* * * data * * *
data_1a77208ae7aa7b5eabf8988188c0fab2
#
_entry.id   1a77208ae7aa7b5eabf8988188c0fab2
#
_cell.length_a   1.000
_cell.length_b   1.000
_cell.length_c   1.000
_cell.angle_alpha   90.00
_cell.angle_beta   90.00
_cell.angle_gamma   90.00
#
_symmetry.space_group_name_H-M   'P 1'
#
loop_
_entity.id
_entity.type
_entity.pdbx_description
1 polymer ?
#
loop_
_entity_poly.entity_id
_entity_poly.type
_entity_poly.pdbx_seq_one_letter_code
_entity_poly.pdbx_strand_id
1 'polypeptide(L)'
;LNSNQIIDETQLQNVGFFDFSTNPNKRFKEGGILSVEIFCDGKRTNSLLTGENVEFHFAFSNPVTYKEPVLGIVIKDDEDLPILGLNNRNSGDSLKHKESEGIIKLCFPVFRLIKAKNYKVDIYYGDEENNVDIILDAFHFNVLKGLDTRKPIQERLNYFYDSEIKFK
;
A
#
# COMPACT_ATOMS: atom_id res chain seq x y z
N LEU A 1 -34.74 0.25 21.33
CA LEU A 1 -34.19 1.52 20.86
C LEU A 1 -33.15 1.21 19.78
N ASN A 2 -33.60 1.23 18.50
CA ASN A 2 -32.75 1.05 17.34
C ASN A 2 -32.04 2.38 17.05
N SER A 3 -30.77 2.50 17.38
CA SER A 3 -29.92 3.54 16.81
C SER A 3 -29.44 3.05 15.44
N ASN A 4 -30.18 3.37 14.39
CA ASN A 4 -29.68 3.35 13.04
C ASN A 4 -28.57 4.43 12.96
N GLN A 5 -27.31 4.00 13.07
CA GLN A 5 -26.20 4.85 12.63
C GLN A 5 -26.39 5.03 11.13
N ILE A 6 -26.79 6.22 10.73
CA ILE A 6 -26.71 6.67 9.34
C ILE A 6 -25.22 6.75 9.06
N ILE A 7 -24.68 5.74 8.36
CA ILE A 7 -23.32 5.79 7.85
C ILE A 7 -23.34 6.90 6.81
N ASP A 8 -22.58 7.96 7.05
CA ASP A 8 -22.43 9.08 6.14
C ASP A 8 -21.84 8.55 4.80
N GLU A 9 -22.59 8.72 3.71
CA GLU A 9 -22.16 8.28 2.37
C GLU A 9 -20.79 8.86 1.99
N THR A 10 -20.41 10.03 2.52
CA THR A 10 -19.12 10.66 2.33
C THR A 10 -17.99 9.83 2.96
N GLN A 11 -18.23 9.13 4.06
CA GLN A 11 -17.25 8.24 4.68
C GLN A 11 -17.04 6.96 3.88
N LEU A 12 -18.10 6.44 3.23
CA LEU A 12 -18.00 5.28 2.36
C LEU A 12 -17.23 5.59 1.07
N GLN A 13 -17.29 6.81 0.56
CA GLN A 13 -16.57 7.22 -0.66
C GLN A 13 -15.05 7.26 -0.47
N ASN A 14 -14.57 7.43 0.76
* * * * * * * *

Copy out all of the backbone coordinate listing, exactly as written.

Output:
data_1a77208ae7aa7b5eabf8988188c0fab2
#
_entry.id   1a77208ae7aa7b5eabf8988188c0fab2
#
_cell.length_a   1.000
_cell.length_b   1.000
_cell.length_c   1.000
_cell.angle_alpha   90.00
_cell.angle_beta   90.00
_cell.angle_gamma   90.00
#
_symmetry.space_group_name_H-M   'P 1'
#
loop_
_entity.id
_entity.type
_entity.pdbx_description
1 polymer ?
#
loop_
_entity_poly.entity_id
_entity_poly.type
_entity_poly.pdbx_seq_one_letter_code
_entity_poly.pdbx_strand_id
1 'polypeptide(L)'
;LNSNQIIDETQLQNVGFFDFSTNPNKRFKEGGILSVEIFCDGKRTNSLLTGENVEFHFAFSNPVTYKEPVLGIVIKDDEDLPILGLNNRNSGDSLKHKESEGIIKLCFPVFRLIKAKNYKVDIYYGDEENNVDIILDAFHFNVLKGLDTRKPIQERLNYFYDSEIKFK
;
A
#
# COMPACT_ATOMS: atom_id res chain seq x y z
N LEU A 1 -34.74 0.25 21.33
CA LEU A 1 -34.19 1.52 20.86
C LEU A 1 -33.15 1.21 19.78
N ASN A 2 -33.60 1.23 18.50
CA ASN A 2 -32.75 1.05 17.34
C ASN A 2 -32.04 2.38 17.05
N SER A 3 -30.77 2.50 17.38
CA SER A 3 -29.92 3.54 16.81
C SER A 3 -29.44 3.05 15.44
N ASN A 4 -30.18 3.37 14.39
CA ASN A 4 -29.68 3.35 13.04
C ASN A 4 -28.57 4.43 12.96
N GLN A 5 -27.31 4.00 13.07
CA GLN A 5 -26.20 4.85 12.63
C GLN A 5 -26.39 5.03 11.13
N ILE A 6 -26.79 6.22 10.73
CA ILE A 6 -26.71 6.67 9.34
C ILE A 6 -25.22 6.75 9.06
N ILE A 7 -24.68 5.74 8.36
CA ILE A 7 -23.32 5.79 7.85
C ILE A 7 -23.34 6.90 6.81
N ASP A 8 -22.58 7.96 7.05
CA ASP A 8 -22.43 9.08 6.14
C ASP A 8 -21.84 8.55 4.80
N GLU A 9 -22.59 8.72 3.71
CA GLU A 9 -22.16 8.28 2.37
C GLU A 9 -20.79 8.86 1.99
N THR A 10 -20.41 10.03 2.52
CA THR A 10 -19.12 10.66 2.33
C THR A 10 -17.99 9.83 2.96
N GLN A 11 -18.23 9.13 4.06
CA GLN A 11 -17.25 8.24 4.68
C GLN A 11 -17.04 6.96 3.88
N LEU A 12 -18.10 6.44 3.23
CA LEU A 12 -18.00 5.28 2.36
C LEU A 12 -17.23 5.59 1.07
N GLN A 13 -17.29 6.81 0.56
CA GLN A 13 -16.57 7.22 -0.66
C GLN A 13 -15.05 7.26 -0.47
N ASN A 14 -14.57 7.43 0.76